National Overview - Autumn 2000


NCDC transitioned to the nClimDiv dataset on Thursday, March 13, 2014. This was coincident with the release of the February 2014 monthly monitoring report. For details on this transition, please visit our public FTP site and our U.S. Climate Divisional Database site.

U.S. Autumn Temp 1900-2000

Contents of This Report:

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Top of Page National Temperature - September - November

U.S. Autumn Temperature
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Autumn, September-November 2000, mean temperature averaged across the contiguous United States, based on data from the U.S. Historical Climate Network (USHCN) and preliminary data from the Climate Division Database, ranked as the 29th coolest autumn season since national records began in 1895. The preliminary nationally averaged temperature for the season was 53.6° F, 1.0° F below the long-term mean. The prior two autumn seasons had been much above the long-term mean. The actual autumn season temperature values from 1895 through 2000 are available.

The map to the right, based on approximately 250 airport stations, shows departures from the 1961-1990 normal temperatures for September-November 2000. In general, the central and western Great Lakes, Tennessee Valley, New England and areas of the central Plains were warmer than normal. The northern Plains, northern Rockies, Pacific coast, portions of the South, and areas along the Atlantic coast were cooler than normal. Alaska was warmer than normal and Hawaii was near normal. U.S. Autumn Temperature Departures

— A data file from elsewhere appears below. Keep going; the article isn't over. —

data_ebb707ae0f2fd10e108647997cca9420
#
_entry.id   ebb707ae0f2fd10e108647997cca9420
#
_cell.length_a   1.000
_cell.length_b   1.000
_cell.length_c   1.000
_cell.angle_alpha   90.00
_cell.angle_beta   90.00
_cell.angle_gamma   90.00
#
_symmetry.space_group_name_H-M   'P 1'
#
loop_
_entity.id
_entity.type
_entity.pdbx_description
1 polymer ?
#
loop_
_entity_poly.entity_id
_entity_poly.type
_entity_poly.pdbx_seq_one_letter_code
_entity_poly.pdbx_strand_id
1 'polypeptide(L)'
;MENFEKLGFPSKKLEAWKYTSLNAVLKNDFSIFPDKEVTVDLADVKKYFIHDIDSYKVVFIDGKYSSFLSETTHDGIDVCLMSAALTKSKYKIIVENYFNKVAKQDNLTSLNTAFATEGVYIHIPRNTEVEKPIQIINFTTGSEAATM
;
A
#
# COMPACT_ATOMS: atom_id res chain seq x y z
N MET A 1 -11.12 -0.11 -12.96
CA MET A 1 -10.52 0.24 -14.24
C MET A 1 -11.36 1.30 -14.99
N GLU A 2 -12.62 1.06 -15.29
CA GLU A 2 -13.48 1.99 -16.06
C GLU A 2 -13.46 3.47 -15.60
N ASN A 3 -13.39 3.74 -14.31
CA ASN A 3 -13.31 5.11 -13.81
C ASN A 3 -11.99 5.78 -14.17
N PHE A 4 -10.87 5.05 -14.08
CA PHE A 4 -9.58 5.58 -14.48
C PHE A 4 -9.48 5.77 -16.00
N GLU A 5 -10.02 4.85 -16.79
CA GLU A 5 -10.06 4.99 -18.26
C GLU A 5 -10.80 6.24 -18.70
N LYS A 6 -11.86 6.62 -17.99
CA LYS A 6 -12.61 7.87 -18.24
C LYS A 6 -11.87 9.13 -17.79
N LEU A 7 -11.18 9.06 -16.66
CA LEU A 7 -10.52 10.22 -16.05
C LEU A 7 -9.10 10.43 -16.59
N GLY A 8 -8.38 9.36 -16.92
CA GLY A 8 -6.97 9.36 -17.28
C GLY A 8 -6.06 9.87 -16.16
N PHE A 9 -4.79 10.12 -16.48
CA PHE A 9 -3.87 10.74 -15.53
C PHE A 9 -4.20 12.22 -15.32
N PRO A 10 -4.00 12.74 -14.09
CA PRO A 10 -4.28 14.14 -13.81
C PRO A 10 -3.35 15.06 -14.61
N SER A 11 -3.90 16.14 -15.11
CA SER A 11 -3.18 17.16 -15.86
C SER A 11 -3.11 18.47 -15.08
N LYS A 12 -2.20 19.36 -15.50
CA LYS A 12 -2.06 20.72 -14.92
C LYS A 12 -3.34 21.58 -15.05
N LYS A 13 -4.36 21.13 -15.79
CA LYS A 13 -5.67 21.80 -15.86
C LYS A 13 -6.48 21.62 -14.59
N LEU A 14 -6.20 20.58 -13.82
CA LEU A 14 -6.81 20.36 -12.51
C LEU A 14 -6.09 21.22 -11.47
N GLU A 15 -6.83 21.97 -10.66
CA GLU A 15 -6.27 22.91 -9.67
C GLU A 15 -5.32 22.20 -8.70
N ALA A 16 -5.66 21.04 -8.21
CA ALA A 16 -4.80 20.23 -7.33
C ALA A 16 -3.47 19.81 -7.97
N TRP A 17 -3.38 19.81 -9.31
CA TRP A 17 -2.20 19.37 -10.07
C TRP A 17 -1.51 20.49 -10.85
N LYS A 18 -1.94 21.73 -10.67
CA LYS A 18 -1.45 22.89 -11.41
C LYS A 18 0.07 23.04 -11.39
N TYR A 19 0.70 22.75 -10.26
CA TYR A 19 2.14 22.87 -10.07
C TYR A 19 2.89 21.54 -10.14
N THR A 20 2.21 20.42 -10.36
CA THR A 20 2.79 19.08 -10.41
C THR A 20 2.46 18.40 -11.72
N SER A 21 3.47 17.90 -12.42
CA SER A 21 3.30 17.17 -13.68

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Top of Page National Precipitation - September-November

U.S. Autumn Precipitation, 1895-2000
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Based upon preliminary data, autumn 2000 ranked near the long-term mean for precipitation. Six of the last nine autumn seasons have averaged above the long-term mean for precipitation.
The preliminary national standardized precipitation index ranked autumn 2000 as the 35th wettest such season since national records began in 1895. U.S. Autumn Precipitation Index, 1895-2000
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The map to the right, based on approximately 250 airport stations, shows autumn 2000 total precipitation as a departure from 1961-1990 station normals. Above-normal precipitation can be found in portions of southeast Alaska, while most of the other Alaskan stations were near normal. The Alaskan panhandle was drier than normal. The Hawaiian stations averaged considerably drier than normal. On the mainland U.S., stations were predominantly wetter than normal in the northern Plains and northern Rockies and portions of Arizona and New Mexico. Stations were predominantly drier than normal for the rest of the country. U.S. Autumn Precipitation Departures
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Current data are based on preliminary reports from River Forecast Center stations and First and Second Order airport stations obtained from the National Weather Service (NWS) Climate Prediction Center and real time Global Telecommunications System (GTS) monthly CLIMAT summaries. THE CURRENT DATA SHOULD BE USED WITH CAUTION. These preliminary data are useful for estimating how current anomalies compare to the historical record, however the actual values and rankings for the current year may change as the final data arrive at NCDC and are processed.

The following NCDC datasets are used for the historical U.S. data: the climate division drought database (TD-9640), and the hurricane datasets (TD-9636 and TD-9697). It should be noted that the climate division drought database consists of monthly data for 344 climate divisions in the contiguous United States. These divisional values are calculated from the 6000+ station Cooperative Observer network.

Citing This Report

NOAA National Climatic Data Center, State of the Climate: National Overview for Autumn 2000, published online December 2000, retrieved on July 30, 2014 from http://www.ncdc.noaa.gov/sotc/national/2000/17.